Bascom Timmons, political correspondent and newspaperman, the tenth of eleven children born to C. Amplias and Martha Ann (Crenshaw) Timmons, was born on March 31, 1890, on the family farm in Collin County, Texas. Nine months later the family moved to a new homestead south of Washburn. Then in 1894 they moved to Goodnight, where Noll, as he was called, attended public schools. After another move to Randall County in 1903, he went to Amarillo Academy. By the time he was fourteen he had developed a strong interest in national affairs and was well informed on politics. Timmons began writing for the Amarillo newspapers as early as 1906. In 1908 he began submitting articles on a regular basis to the Daily Panhandle, founded by Peter E. Boesen and S. A. Brewster, and received his first pay for news wired to the Fort Worth Record (see FORT WORTH STAR-TELEGRAM). Later that year he accompanied Lee Bivins to the Democratic national convention in Denver. His coverage of the happenings there landed him jobs with the Abilene Reporter (see ABILENE REPORTER-NEWS) and the St. Louis Post-Dispatch in 1909. By 1911 he was with the Milwaukee Sentinel, and the following year the Chicago Record-Herald hired him in time to cover the Republican convention, which was held in Chicago. The Record-Herald then sent him to cover the Democratic convention in Baltimore, where Woodrow Wilson won the presidential nomination. As the youngest reporter there, Timmons attracted the attention of the Washington Post. After about two years with the Post, he returned briefly to Amarillo to purchase the Daily Panhandle, which he edited until the paper was sold in 1915 by Joseph E. Nunn and subsequently merged with the Amarillo Daily News. Timmons then returned to his old job in Washington and made the capital his permanent home; even then, he continued to cast his vote in Potter County. During World War I he saw active service in the army. In 1925 he married Ethel Boardman from Oklahoma City, who had worked as a secretary in the United States Senate offices.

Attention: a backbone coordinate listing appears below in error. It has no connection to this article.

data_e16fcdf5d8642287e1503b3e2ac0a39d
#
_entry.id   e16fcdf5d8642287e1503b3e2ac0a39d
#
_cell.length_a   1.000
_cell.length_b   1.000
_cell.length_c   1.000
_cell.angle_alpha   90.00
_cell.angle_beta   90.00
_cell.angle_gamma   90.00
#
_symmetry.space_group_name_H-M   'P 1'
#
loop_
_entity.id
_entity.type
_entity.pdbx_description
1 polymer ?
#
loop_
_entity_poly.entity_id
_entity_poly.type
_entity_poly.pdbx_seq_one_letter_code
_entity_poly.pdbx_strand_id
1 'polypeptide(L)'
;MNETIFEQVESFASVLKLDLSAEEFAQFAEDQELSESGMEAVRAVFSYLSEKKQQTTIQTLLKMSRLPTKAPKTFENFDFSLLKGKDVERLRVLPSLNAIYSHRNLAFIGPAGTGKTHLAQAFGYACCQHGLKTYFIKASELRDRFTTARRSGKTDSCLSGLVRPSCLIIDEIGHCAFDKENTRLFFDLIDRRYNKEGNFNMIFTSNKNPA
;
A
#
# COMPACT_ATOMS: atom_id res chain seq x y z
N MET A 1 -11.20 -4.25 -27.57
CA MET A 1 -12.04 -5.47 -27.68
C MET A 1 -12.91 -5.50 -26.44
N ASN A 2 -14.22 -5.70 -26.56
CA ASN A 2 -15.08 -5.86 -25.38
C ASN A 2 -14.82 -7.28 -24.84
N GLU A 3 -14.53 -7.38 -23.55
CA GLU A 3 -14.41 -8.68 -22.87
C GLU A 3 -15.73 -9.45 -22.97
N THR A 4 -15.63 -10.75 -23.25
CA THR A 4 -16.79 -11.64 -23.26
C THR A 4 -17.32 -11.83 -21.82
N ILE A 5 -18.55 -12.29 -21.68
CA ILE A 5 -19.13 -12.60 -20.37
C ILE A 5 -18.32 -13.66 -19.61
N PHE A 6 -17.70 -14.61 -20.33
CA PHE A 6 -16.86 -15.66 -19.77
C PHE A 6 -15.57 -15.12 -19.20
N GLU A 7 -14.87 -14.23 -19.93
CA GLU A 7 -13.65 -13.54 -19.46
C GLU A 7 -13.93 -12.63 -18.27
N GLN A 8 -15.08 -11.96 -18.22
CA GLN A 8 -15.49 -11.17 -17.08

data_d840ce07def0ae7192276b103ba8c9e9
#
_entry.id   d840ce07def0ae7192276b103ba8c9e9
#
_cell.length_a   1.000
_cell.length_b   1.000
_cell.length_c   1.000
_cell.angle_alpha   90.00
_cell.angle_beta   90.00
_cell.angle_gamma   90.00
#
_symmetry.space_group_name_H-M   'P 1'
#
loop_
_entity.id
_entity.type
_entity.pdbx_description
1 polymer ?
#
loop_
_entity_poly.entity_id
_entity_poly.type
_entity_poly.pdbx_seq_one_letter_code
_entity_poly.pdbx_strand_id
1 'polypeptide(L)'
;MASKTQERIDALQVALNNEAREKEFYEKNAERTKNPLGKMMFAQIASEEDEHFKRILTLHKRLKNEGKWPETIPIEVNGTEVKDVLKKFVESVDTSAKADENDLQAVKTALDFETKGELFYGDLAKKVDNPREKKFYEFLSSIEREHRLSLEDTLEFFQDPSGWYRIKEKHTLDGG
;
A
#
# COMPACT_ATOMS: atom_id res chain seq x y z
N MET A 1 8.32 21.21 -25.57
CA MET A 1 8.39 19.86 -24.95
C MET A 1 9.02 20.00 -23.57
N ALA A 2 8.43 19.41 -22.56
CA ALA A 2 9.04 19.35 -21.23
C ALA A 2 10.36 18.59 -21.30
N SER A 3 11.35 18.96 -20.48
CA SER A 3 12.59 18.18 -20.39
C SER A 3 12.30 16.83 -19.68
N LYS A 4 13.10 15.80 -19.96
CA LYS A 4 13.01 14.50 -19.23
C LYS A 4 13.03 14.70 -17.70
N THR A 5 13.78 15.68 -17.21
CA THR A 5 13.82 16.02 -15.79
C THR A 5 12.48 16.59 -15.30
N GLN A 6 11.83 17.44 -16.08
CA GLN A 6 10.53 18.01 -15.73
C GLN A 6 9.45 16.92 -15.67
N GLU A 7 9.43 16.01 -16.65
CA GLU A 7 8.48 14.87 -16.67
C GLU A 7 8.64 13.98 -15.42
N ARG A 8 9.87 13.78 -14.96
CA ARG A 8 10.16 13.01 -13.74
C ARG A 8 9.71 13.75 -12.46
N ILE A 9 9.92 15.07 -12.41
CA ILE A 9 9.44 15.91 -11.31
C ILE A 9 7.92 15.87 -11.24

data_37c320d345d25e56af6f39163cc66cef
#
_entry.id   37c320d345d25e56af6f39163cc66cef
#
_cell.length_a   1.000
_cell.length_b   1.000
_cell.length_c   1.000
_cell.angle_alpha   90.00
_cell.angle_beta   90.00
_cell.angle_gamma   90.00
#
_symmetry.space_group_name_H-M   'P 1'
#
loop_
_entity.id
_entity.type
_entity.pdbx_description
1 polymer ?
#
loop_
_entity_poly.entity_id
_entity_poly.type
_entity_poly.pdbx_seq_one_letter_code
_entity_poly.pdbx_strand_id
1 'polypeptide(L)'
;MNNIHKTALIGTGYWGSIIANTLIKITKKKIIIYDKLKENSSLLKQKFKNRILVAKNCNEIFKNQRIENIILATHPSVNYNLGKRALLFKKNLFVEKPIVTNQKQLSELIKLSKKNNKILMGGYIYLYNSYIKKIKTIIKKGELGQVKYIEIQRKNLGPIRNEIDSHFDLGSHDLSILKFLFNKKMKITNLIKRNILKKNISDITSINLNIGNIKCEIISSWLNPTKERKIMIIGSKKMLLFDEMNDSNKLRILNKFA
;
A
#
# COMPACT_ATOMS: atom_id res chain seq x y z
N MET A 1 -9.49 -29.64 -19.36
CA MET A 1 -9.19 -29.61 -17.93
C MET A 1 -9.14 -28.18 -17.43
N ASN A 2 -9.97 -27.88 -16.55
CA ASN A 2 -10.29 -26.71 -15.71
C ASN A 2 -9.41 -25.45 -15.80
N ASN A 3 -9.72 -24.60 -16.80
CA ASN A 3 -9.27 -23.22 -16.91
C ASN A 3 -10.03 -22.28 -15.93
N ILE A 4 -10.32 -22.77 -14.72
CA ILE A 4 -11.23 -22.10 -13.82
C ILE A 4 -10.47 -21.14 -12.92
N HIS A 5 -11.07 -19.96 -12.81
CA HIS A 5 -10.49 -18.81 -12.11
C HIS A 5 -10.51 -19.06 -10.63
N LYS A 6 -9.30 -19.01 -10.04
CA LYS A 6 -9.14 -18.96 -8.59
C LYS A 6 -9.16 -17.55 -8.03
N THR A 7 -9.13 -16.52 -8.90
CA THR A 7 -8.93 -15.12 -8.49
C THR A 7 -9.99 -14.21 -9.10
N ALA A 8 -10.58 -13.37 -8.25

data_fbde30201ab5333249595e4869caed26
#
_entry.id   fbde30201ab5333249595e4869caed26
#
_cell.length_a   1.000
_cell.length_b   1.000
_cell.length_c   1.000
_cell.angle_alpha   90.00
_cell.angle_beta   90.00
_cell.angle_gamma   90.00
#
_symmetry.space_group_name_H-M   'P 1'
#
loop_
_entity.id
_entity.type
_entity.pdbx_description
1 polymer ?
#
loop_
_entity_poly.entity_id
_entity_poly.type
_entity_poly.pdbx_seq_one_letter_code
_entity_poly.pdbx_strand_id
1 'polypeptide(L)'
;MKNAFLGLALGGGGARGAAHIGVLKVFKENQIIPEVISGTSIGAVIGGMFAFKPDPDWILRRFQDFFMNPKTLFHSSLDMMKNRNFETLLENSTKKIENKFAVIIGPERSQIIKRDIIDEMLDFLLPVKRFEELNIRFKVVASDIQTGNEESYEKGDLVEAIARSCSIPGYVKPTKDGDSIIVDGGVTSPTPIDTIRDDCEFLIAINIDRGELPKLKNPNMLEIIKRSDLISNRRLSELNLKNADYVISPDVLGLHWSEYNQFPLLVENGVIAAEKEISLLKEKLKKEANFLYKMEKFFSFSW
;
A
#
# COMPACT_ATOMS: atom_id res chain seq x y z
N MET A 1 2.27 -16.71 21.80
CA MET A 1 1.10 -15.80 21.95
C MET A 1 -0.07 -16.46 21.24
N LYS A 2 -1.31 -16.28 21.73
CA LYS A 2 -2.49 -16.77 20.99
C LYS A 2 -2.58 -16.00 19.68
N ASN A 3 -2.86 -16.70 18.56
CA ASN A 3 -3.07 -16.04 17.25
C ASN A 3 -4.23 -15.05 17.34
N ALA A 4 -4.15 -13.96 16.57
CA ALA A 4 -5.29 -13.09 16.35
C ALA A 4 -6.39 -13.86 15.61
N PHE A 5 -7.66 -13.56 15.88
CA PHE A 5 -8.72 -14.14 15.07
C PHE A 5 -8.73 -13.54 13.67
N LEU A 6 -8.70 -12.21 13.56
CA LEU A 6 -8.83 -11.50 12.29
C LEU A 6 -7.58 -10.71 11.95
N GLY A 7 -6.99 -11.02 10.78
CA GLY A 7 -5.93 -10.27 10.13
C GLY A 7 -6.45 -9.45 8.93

Soon after his marriage, Timmons established his own news bureau in Washington with a staff of twelve employees. At one time his wires and columns were appearing in fifty-five newspapers nationwide, among them the Houston Chronicle, owned by his friend Jesse H. Jones. Timmons became a confidant of many well-known political figures, including Calvin Coolidge, Charles G. Dawes, Herbert Hoover, John Nance Garner, and Franklin D. Roosevelt, and made it a point to cover national conventions during election years. Many politicians sought his advice, and his peers conferred on him many honors over the years. Robert Sherrod, Sarah McClendon, and Ann Cottrell Free were among the noted journalists who launched their careers under his employ. At the height of the Great Depression in 1932–33, Timmons was president of the National Press Club when that organization faced bankruptcy and the probability of losing its National Press Building. Through his efforts, which included a successful lobby for changes in the bankruptcy law, the club was reorganized and was able to keep its headquarters. In the 1940 presidential election Timmons, who was not in favor of a third term for Roosevelt and was disappointed that Garner was not on the ticket, decided partly as a joke to run for vice president, but lost the nomination to Henry A. Wallace. During his lengthy career as a political analyst, Timmons wrote three biographies: Garner of Texas(1948), Portrait of an American: Charles Gates Dawes (1953), and Jesse H. Jones: The Man and the Statesman(1956). He continued to manage his news syndicate until his retirement in 1974, four years after his wife's death. As an animal lover, he "adopted" many pets; a cat cemetery in Washington is the final resting place for 125 of his cats. Timmons remained prominent in Washington press circles until his death on June 7, 1987. He was buried in Llano Cemetery, Amarillo.